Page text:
Friday, November 18, 2011

Alberta Education Survey on Curriculum

I completed Alberta Education's online survey for Albertans to provide input on rethinking curriculum.

Here are my responses:

1. Curriculum evolves in response to emerging student and societal needs.

  • I agreed and commented: Curriculum and course outlines that are created without student input is like a bride planning her wedding, honeymoon and life without a husband.
2. Curriculum enables student-centered learning.
  • I agreed and commented: Too often curriculum is done *to* kids when it should be done *with* them. 
3. Curriculum enables broad exploration and deep understanding
  • I agreed and commented: Coverage is the enemy of understanding.
4. Curriculum enables the development of competencies for living, learning, and working.

  • I agreed and commented: Anything worth learning is worth doing so in a context and for a purpose.
5. Curriculum enables ways of learning - acknowledging that students have diverse needs and preferences for learning.
  • I agreed and commented: We do not need standardization to have high standards -- and those standards need to be as vague as possible.
6. Curriculum enables ways of knowing - recognizing that one's knowing is influenced by personal identity, experience and culture.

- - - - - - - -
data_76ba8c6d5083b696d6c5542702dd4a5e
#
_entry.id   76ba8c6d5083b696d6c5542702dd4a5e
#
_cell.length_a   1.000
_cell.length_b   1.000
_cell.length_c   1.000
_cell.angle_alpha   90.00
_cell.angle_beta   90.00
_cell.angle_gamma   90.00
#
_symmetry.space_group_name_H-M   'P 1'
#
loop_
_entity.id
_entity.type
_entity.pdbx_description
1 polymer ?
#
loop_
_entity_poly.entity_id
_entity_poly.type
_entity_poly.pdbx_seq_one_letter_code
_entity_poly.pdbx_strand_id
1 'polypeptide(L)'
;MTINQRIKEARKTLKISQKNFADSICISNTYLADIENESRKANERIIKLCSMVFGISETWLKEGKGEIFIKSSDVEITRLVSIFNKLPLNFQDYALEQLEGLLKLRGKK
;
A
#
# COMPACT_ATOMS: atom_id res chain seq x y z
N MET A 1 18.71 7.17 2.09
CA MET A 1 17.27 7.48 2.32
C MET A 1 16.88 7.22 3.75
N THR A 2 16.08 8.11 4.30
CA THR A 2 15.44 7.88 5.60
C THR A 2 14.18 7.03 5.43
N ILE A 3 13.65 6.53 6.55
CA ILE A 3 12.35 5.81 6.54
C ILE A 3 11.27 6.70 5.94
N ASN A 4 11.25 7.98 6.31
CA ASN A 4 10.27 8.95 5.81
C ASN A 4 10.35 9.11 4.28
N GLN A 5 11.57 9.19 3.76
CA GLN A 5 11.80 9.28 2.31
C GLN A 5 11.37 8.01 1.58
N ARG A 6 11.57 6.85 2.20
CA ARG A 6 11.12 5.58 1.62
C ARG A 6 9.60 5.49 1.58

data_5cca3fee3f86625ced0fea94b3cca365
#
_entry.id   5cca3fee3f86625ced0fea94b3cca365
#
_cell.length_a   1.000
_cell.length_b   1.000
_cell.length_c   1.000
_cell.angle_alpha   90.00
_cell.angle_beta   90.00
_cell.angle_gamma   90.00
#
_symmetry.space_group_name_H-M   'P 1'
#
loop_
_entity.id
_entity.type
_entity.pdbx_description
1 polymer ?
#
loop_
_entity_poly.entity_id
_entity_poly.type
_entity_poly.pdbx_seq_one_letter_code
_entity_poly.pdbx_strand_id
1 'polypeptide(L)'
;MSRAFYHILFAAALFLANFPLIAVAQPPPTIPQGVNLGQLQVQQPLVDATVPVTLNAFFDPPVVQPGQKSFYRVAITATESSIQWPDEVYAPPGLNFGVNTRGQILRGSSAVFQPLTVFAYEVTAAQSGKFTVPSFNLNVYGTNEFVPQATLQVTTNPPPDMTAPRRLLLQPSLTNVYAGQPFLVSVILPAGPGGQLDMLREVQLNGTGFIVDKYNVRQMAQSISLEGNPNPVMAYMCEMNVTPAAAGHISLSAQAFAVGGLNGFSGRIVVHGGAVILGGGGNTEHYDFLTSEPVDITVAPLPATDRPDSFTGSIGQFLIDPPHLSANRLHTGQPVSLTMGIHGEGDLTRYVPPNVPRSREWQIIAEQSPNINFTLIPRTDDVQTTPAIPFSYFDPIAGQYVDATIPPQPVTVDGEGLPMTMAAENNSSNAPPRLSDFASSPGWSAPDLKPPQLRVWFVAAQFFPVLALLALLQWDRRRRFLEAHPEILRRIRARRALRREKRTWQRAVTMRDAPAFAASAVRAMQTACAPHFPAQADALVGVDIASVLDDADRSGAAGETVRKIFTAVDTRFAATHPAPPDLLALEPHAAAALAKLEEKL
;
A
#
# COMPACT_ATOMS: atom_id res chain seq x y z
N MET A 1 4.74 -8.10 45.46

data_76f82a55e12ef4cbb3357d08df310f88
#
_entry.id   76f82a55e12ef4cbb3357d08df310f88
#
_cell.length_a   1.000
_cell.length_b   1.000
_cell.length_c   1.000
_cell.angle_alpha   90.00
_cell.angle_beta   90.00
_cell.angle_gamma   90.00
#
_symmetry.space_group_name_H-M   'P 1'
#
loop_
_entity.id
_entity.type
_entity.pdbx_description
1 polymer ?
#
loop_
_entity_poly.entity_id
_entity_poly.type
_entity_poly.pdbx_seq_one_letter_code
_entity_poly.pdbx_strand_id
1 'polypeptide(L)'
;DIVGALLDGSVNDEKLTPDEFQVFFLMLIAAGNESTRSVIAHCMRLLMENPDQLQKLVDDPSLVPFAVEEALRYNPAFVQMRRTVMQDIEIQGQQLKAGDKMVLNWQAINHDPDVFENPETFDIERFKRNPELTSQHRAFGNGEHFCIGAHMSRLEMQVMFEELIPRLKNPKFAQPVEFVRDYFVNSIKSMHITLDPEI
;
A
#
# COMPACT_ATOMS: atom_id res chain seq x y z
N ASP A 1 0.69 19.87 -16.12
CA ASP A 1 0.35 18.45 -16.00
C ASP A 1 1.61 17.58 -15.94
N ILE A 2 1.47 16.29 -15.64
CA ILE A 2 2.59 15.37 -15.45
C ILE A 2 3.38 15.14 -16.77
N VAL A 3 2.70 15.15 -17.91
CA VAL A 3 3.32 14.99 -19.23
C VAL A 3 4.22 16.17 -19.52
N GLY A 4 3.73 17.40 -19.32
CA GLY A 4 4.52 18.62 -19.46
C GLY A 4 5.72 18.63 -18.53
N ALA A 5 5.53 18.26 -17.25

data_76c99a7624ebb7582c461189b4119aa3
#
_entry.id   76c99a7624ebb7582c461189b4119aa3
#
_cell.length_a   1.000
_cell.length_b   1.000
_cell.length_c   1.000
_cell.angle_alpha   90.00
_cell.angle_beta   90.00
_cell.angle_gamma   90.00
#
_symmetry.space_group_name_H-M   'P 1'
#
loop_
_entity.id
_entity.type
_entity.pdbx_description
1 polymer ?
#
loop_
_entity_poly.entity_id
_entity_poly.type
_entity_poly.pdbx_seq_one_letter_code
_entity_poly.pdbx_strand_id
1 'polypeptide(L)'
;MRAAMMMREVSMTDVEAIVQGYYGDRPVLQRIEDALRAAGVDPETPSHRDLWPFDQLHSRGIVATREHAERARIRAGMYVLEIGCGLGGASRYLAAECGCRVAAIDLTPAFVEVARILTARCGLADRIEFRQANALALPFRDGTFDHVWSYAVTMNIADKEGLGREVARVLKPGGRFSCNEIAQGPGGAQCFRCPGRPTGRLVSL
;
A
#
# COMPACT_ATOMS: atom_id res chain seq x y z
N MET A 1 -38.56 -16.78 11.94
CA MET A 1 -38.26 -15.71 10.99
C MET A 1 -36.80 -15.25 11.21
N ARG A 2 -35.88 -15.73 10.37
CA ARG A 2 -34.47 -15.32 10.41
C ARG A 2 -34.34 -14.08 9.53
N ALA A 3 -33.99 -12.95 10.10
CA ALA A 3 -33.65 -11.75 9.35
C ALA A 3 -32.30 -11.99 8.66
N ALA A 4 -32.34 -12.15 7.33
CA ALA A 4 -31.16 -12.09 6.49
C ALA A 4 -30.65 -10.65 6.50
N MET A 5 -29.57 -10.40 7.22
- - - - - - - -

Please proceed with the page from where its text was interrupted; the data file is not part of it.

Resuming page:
• I agreed and commented: This is only possible if we have both differentiated instruction and differentiated assessment.
7. Curriculum enables learning through flexible timing and pacing in a variety of learning environments.
  • I agreed and commented: This is only possible when both class sizes and curriculum outcomes small.
8. Please add up to three ideas that you consider important to guide future curriculum development. Provide rationale for your ideas.
  • Curriculum should involve project based learning that is done in a context and for a purpose, collaboratively with students.
  • When children have trouble learning this should be seen not as a problem *with* the child, but a problem *for* the curriculum to solve.
  • Children should experience their successes and failures not as reward and punishment but as information.

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